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Journalists contest media ban on Kayihura spy tapes case

By Vision Reporter

Added 5th August 2014 11:17 PM

MEDIA court reporters have petitioned the High Court challenging Buganda Road Chief Magistrates’ Court orders barring them from a case involving

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By Michael Odeng

COURT reporters have petitioned the High Court challenging Buganda Road Chief Magistrates’ Court orders barring them from a case involving Inspector General of Police (IGP) Kale Kayihura spy tapes.

The journalists operating under their professional body UCRA complained that the chief magistrate Lillian Bucyana was violating their rights to disseminate important information to the public.

The Uganda Court Reporter’s Association through their lawyer, Isaac Ssemakadde from Legal Brain Trust (LTB) seeks High court orders quashing the chief magistrate’s orders.

They want the chief magistrate to avail them all the proceedings that have been heard on camera ever since they were barred from the case.

Journalists were barred from covering proceedings of the case on June 25 2014. The case involves stolen tapes in which NRM party youth were interviewed in an ongoing investigation into an alleged plot to assassinate Kayihura.

Lino Anguzu, the senior prosecutor is representing the state in the case where Ronald Poteri a detective Assistant Inspector of Police (D/AIP) attached to the Electoral and Political Crime Department, Kibuli, is charged with wrongful communication and leaking classified information to the Prime Minister’s wife, Jacqueline Mbabazi.

It is alleged that Poteri in March 2014 at Criminal Investigations and Intelligence Directorate (CIID) headquarters in Kampala did pass on confidential information to unauthorized persons. He was arrested on April 6, 2014 and charged on April 25.

In a sworn affidavit, Ssemakadde said the learned magistrate has no evidence to shows that media coverage of the trial would have prejudicial impact on all or any of the interests claimed by the prosecution. He added that the court acted on vague, unsubstantiated and hypothetical allegations, fears and suspicions raised by the State.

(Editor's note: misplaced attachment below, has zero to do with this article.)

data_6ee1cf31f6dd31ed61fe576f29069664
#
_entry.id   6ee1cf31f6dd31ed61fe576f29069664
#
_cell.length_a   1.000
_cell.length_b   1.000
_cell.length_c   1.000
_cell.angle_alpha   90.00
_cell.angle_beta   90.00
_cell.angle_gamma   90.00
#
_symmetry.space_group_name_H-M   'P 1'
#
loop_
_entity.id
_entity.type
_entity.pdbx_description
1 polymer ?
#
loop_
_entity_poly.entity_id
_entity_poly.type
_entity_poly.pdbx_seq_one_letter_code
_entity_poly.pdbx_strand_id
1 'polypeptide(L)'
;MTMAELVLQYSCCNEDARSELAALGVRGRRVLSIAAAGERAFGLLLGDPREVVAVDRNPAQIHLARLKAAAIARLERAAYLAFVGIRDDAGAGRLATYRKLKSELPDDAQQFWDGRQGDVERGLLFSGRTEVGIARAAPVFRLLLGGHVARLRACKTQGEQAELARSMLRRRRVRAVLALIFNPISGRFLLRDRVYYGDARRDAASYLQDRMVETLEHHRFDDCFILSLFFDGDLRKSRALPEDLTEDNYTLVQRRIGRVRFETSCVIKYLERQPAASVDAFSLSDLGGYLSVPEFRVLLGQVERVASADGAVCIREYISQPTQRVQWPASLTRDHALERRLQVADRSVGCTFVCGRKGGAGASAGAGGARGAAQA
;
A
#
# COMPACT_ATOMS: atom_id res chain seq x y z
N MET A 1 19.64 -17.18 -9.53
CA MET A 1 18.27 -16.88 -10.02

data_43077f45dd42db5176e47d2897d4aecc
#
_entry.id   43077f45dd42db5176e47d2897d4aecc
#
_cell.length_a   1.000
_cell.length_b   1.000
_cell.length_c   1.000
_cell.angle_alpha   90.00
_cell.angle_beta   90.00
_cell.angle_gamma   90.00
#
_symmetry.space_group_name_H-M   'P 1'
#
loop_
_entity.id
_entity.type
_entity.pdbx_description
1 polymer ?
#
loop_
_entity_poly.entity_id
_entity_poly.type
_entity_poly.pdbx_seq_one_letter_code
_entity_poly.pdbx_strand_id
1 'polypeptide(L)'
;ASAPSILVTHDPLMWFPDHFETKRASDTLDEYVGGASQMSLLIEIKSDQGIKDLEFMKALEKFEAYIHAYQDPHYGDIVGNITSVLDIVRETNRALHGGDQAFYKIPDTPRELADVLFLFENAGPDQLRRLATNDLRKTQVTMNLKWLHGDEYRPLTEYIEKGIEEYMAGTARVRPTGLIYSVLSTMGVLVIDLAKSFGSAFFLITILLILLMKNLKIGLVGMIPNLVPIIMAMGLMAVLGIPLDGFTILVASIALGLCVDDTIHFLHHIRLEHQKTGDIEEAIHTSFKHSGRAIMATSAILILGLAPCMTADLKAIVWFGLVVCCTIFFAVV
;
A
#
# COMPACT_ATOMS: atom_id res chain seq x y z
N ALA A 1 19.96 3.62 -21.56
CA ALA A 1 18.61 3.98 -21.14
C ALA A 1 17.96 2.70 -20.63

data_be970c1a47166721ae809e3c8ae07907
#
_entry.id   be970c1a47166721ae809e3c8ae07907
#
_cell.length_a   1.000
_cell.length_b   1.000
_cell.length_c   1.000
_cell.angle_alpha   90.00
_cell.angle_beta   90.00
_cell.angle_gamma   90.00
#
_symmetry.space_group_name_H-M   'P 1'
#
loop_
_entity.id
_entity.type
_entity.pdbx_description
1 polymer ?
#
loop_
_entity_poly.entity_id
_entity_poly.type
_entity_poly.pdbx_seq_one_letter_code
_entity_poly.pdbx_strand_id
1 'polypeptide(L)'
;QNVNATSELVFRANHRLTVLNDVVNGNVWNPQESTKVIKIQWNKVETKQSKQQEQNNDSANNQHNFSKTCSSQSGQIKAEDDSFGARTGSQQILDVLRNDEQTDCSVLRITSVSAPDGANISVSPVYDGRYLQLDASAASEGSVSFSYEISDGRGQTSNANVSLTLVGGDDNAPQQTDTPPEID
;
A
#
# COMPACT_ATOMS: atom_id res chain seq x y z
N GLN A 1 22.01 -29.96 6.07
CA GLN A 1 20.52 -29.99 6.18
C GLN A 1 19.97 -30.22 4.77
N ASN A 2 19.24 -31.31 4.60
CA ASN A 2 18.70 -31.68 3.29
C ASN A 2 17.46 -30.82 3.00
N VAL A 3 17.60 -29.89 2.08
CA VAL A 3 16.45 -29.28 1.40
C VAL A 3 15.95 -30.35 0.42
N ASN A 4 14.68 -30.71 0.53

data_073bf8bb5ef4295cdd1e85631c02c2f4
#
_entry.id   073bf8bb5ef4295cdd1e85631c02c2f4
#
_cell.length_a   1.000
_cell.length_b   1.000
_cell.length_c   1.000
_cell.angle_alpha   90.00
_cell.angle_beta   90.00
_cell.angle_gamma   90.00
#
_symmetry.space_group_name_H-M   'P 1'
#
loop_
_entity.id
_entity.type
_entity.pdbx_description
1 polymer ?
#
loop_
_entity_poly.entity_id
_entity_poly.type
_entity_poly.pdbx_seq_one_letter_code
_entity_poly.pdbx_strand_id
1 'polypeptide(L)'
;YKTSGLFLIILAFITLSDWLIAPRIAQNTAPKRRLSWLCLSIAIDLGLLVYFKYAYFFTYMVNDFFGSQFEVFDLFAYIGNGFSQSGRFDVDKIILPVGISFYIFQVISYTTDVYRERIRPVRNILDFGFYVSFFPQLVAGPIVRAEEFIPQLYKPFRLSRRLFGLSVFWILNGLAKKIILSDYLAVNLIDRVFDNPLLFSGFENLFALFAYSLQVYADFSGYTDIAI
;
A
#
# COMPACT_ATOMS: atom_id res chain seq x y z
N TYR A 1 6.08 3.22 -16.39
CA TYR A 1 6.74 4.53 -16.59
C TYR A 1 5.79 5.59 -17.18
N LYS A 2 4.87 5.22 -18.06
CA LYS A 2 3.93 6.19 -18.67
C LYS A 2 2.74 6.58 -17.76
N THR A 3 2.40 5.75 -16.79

“Prosecution spuriously used national security and public interest immunity arguments to suppress information and stifle debate and the trial court condoned this abuse of process,” he said.

Ssemakadde said the learnt magistrate violated the rights and interests of the parties and the public on right to free expression, the right of the accused to a fair and public trial and the efficacy of the administration of justice.

He said there will be a substantial risk of miscarriage of justice in Poteri case and the trial is most likely to be challenged by the accused as a nullity and abuse of process.

Ssemakadde affirms that the matter is for political debate and the public has a legitimate interest in the case since the information allegedly leaked by the accused is connected to unlawful secret political activities of the IGP and abuses committed by high-ranking officials.   

He said the trial court opted for a hearing of Poteri’s trial on camera not out of necessity but conveniences, hence amounting to application of a wrong principle and misuse of discretionary powers.

“The trial court unduly prioritized the privacy of witnesses over the rights of the media to freedom of expression and other material considerations underlying the open courts principle,” Ssemakadde added.

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